Review: The Best of Spanish Steampunk

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The Best of Spanish Steampunk

By James Womack (Editor), Marian Womack (Editor) with an introduction by Diana Pho.

I received this anthology as a gift and opened it with a great deal of anticipation. Short, speculative fiction has been my favorite genre for many years and reading an entire anthology of steampunk stories would be a treat on a cold winter day. But as I read, I found myself to be puzzled: there were ghost stories, gaslight romances, alternate histories, and references to Victorian authors and their creations, but very few elements that reflect the steampunk aesthetic.

Let me state first that these stories are very well-written speculative fiction short stories. If the anthology had been titled The Best of Spanish Speculative Fiction it would make sense. But steampunk is in the title, and the majority of the stories simply do not reflect this. The editors seem to realize this themselves. On their Goodreads page, they explain that the stories share “an engagement with the steampunk canon that, ultimately, moves them beyond their chosen setting.” This seems to be their way of saying that, sure, some of the stories have steampunk elements, but the rest don’t. And that should be OK with the readers because . . . Actually I’m not sure why that would be OK.

Be Warned: Spoilers Ahead

There are over 40 works in the anthology. I will be reviewing some of my favorites below. There will be spoilers, along with a discussion of the “steampunk” elements of each story.

“The Introduction” by Diana Pho is a wonderful philosophical look at the literature of countries that experienced “Victorianism without victory.” Pho expounds on elements of steampunk and retrofuturism and delves into the history that has inspired the genre in Spain. The introduction is one of my favorite sections in the anthology.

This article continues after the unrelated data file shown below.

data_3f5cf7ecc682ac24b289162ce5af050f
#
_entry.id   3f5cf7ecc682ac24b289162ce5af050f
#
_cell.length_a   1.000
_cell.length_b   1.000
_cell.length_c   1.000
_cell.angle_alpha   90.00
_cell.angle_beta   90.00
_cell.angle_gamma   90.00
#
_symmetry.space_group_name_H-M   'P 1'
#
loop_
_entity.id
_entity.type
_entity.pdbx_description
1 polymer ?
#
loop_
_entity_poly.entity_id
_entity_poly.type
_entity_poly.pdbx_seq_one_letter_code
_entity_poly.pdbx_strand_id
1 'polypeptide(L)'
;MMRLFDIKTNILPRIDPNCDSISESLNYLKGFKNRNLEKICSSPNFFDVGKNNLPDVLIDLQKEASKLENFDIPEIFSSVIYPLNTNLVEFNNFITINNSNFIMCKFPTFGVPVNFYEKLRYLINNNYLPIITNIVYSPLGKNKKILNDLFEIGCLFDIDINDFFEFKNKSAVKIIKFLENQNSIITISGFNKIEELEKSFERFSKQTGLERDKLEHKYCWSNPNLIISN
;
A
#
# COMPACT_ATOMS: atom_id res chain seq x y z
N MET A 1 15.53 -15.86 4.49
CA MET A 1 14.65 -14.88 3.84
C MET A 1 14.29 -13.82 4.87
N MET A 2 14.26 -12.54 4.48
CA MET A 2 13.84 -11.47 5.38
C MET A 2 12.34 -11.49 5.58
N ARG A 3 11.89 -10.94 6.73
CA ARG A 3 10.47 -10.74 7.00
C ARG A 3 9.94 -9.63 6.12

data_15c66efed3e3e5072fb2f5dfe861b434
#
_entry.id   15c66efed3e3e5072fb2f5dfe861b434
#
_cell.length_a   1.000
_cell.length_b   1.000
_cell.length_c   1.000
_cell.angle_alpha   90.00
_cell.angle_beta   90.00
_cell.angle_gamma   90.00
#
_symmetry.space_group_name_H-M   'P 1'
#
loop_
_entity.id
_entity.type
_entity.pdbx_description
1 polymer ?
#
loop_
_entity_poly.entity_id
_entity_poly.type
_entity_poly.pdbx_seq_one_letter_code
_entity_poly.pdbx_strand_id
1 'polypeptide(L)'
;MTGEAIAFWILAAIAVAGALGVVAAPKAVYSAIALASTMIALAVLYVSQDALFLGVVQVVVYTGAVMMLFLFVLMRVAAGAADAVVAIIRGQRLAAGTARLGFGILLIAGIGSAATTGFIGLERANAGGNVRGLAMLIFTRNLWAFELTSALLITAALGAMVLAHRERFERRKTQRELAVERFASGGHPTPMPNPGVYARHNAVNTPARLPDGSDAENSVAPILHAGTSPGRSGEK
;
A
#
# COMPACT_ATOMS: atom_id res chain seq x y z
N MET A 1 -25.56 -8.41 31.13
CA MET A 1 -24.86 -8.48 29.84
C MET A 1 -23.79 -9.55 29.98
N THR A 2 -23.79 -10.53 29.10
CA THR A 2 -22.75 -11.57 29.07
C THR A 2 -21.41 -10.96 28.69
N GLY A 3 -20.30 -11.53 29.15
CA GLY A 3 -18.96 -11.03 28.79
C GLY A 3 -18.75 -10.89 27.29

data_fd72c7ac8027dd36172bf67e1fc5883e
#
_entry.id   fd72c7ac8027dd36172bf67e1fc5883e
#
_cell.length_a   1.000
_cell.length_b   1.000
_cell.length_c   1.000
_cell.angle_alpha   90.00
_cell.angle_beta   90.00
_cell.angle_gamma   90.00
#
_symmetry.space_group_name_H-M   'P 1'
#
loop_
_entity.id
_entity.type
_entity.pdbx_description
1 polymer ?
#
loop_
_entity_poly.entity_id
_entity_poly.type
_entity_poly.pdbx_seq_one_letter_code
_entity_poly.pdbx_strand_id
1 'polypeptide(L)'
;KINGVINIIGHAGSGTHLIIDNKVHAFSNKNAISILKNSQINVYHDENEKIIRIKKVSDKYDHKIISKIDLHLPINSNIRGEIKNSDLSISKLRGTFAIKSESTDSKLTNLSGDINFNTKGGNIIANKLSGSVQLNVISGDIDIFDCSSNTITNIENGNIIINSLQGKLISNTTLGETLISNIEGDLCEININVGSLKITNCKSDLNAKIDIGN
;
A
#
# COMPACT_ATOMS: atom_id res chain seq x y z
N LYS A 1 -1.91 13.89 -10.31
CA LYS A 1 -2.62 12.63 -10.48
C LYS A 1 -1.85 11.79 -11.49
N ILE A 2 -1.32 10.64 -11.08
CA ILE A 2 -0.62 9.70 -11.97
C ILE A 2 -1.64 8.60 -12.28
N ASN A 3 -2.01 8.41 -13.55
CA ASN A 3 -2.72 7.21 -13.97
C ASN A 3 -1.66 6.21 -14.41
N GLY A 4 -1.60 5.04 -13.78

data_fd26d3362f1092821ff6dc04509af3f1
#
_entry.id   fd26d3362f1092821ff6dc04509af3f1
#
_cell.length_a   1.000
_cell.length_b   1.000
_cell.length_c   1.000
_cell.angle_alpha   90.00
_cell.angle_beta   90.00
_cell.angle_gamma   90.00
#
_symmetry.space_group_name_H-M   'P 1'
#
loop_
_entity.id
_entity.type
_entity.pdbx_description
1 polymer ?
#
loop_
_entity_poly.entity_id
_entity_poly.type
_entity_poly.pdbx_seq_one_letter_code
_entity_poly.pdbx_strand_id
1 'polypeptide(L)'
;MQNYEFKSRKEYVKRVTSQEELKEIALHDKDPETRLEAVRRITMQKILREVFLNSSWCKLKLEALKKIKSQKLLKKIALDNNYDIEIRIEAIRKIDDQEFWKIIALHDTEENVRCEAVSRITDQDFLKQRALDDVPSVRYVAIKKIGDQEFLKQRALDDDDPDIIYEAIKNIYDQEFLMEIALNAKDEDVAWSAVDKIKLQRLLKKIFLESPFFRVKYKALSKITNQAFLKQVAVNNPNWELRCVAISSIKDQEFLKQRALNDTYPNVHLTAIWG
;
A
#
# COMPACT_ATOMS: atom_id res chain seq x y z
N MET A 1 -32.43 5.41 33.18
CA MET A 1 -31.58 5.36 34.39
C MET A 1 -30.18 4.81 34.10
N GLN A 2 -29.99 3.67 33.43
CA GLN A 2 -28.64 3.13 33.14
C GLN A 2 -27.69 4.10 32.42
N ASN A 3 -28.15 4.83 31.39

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The first short story, “The Princess at the Centre of the Earth,” by Félix J. Palma, brings to mind Jules Verne’s A Journey to the Centre of the Earth. It concerns an injured soldier who finds a tunnel leading to a kingdom hidden beneath the earth. Injured in battle, he awakes to find his wounds being tended by the Princess of the Milmorians, a race of people who had left the surface world to dwell away from the humans who have overrun the surface world. The soldier and the princess fall in love and his presence manages to spark a revolution with dissident Milmorians who want to defy the king and return to the surface. There are magic shoes that allow the wearer to fly and a large worm-like creature used by the Milmorians to execute prisoners. It is wonderful speculative fiction, but the elements of the narrative are not grounded in an overtly steampunk aesthetic.

“Icarus,” by Jorge Jaramillo Villarruel, is a wonderful story with steampunk themes. It concerns the life of an inventor named Altair and his desire to fly into space on a set of wings he designs. For me, this story has the most steampunk elements in the anthology.